Following pressure from the government, regulators may be starting an 18 month investigation into the big six energy companies as early as next week.
Ofgem, The Competition and Markets Authority (CMA) and The Office of Fair Trading may compile a full competition inquiry to investigate the allegations that prices have been over inflated to ensure massive profits.
The regulators have already been compiling a report over the last 3 months and are expected to announce the findings of this on Thursday.
The Competition and Markets Authority (CMA), which has been working on the government-commissioned report with industry watchdog Ofgem and the Office of Fair Trading, will provide the latest detailed information on market share, relationships with customers and profit levels in different parts of the business. The report is intended to be a first annual study but is weighted with particular significance and could recommend no change, specific reforms or a fuller investigation by the CMA – which was created by the coalition to replace the Competition Commission as the lead competition body.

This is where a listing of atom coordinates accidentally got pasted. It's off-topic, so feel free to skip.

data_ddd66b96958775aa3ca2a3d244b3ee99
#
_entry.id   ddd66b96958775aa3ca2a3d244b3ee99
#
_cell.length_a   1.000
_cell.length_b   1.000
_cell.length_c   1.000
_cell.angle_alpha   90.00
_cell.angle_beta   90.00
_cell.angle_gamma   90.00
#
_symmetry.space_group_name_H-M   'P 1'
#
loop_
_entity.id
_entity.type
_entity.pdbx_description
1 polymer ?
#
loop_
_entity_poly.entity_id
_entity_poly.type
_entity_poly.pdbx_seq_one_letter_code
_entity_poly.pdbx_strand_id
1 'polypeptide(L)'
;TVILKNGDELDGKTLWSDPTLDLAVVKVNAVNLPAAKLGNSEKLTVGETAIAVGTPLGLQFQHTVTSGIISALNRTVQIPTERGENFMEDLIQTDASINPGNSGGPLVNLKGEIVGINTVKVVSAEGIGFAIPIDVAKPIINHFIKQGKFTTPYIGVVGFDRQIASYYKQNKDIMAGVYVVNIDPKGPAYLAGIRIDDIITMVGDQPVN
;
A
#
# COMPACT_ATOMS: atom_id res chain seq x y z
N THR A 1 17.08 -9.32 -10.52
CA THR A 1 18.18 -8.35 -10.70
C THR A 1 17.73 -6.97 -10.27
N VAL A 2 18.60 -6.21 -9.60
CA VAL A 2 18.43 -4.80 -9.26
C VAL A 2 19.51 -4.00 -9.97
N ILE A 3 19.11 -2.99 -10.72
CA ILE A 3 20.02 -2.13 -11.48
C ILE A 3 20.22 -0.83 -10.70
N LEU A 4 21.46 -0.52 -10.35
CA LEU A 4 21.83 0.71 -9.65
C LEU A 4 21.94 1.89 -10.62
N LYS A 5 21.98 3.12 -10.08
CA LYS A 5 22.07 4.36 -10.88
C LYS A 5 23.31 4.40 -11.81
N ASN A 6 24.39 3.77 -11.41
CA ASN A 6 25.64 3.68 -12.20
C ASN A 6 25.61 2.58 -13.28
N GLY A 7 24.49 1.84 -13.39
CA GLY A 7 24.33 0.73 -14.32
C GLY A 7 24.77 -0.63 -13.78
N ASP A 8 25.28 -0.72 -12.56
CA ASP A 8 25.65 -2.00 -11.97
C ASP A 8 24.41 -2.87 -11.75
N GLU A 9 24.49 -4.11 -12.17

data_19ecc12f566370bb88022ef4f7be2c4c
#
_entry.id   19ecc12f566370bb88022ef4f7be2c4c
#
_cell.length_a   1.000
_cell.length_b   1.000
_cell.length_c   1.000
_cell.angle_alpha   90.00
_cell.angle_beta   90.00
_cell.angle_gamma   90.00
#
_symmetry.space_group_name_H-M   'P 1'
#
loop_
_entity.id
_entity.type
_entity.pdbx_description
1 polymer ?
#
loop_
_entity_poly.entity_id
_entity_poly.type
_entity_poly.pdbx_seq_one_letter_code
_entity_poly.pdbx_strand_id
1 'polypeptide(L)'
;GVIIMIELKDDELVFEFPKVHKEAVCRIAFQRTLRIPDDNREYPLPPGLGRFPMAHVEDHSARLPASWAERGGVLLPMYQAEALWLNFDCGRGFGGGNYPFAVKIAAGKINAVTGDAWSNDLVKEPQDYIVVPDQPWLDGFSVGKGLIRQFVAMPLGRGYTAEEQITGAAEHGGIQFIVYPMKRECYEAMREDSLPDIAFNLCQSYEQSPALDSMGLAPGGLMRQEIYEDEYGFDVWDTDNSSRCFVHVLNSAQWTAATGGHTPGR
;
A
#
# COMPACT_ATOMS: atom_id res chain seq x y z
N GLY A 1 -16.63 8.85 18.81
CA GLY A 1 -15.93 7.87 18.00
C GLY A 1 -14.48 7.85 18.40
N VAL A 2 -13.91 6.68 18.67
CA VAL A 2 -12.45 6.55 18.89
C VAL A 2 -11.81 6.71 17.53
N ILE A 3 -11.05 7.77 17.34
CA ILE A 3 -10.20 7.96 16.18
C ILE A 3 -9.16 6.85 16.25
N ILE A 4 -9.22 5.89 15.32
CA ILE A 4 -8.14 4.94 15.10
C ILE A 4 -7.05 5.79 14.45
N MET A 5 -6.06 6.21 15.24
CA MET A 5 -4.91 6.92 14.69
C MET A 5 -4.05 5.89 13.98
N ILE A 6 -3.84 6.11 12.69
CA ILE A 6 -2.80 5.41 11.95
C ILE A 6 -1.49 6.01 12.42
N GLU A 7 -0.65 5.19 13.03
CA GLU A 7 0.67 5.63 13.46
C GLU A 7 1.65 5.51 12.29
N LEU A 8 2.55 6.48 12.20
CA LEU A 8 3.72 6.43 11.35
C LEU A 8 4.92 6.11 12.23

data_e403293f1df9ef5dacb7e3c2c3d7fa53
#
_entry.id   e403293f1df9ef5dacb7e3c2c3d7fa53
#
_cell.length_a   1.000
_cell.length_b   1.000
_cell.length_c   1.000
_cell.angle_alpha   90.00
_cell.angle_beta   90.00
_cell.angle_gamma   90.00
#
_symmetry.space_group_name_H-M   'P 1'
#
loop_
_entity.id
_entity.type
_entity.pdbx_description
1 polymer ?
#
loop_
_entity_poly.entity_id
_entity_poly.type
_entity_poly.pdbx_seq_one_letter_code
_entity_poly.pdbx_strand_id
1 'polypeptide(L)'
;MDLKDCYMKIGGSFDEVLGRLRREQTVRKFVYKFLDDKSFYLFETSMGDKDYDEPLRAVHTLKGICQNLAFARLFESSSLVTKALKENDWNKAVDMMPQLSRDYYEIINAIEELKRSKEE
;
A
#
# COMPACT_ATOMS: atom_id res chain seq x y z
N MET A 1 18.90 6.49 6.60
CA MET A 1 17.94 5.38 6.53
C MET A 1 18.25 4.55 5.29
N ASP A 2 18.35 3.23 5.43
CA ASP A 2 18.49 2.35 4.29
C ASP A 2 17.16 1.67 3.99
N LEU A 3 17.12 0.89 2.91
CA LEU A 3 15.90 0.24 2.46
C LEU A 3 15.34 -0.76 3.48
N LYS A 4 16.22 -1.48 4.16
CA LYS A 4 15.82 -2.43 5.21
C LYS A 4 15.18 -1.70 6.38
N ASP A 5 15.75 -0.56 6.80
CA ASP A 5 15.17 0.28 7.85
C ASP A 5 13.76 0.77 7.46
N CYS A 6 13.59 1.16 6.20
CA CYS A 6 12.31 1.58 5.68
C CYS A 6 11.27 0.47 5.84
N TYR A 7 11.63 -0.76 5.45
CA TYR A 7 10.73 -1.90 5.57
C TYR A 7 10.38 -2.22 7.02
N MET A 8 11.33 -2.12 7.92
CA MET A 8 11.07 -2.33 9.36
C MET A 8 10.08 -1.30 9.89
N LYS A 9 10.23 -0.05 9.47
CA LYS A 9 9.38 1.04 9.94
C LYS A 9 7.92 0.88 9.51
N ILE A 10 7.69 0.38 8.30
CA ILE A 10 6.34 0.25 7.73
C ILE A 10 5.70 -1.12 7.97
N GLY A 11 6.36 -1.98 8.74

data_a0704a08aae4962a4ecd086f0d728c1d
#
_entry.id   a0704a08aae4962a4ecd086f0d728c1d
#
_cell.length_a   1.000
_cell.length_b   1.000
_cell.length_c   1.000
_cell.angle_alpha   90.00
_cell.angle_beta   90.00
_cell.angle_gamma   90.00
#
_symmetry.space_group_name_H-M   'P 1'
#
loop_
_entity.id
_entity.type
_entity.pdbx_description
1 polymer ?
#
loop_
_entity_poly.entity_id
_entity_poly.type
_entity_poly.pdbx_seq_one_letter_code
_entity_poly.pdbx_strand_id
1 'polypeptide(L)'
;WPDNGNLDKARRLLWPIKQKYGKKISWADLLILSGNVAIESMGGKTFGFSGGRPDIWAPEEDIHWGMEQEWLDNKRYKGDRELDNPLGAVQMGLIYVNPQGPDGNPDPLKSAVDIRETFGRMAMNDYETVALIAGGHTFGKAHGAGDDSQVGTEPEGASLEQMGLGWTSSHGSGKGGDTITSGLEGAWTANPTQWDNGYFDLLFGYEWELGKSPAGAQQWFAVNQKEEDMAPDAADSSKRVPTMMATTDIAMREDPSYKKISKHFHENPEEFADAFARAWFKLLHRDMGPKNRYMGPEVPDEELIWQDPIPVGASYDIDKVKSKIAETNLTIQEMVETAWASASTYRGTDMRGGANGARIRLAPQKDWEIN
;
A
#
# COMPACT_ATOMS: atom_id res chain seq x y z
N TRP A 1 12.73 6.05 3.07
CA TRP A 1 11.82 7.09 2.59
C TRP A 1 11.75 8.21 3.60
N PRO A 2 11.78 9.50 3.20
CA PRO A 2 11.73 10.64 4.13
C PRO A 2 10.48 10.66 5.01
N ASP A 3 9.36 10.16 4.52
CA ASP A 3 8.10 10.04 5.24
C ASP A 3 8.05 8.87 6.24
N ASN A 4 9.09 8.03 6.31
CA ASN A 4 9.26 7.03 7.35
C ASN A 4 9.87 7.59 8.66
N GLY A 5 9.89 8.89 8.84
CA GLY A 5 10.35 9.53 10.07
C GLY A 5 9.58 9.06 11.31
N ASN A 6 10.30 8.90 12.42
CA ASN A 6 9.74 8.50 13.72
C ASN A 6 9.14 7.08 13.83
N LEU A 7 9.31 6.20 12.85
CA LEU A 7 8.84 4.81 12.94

David Cameron announced last autumn that he was going to call for a full annual energy competition review, following the 10% price increases on households.
Citizens Advice claimed that gas and electricity prices had risen by up to eight times more than increases in average weekly earnings. The charity projected last November that by January of this year the big six suppliers would have raised their prices by 37% since October 2010. The average annual dual-fuel bill – for gas and electricity – is £1,315 per household.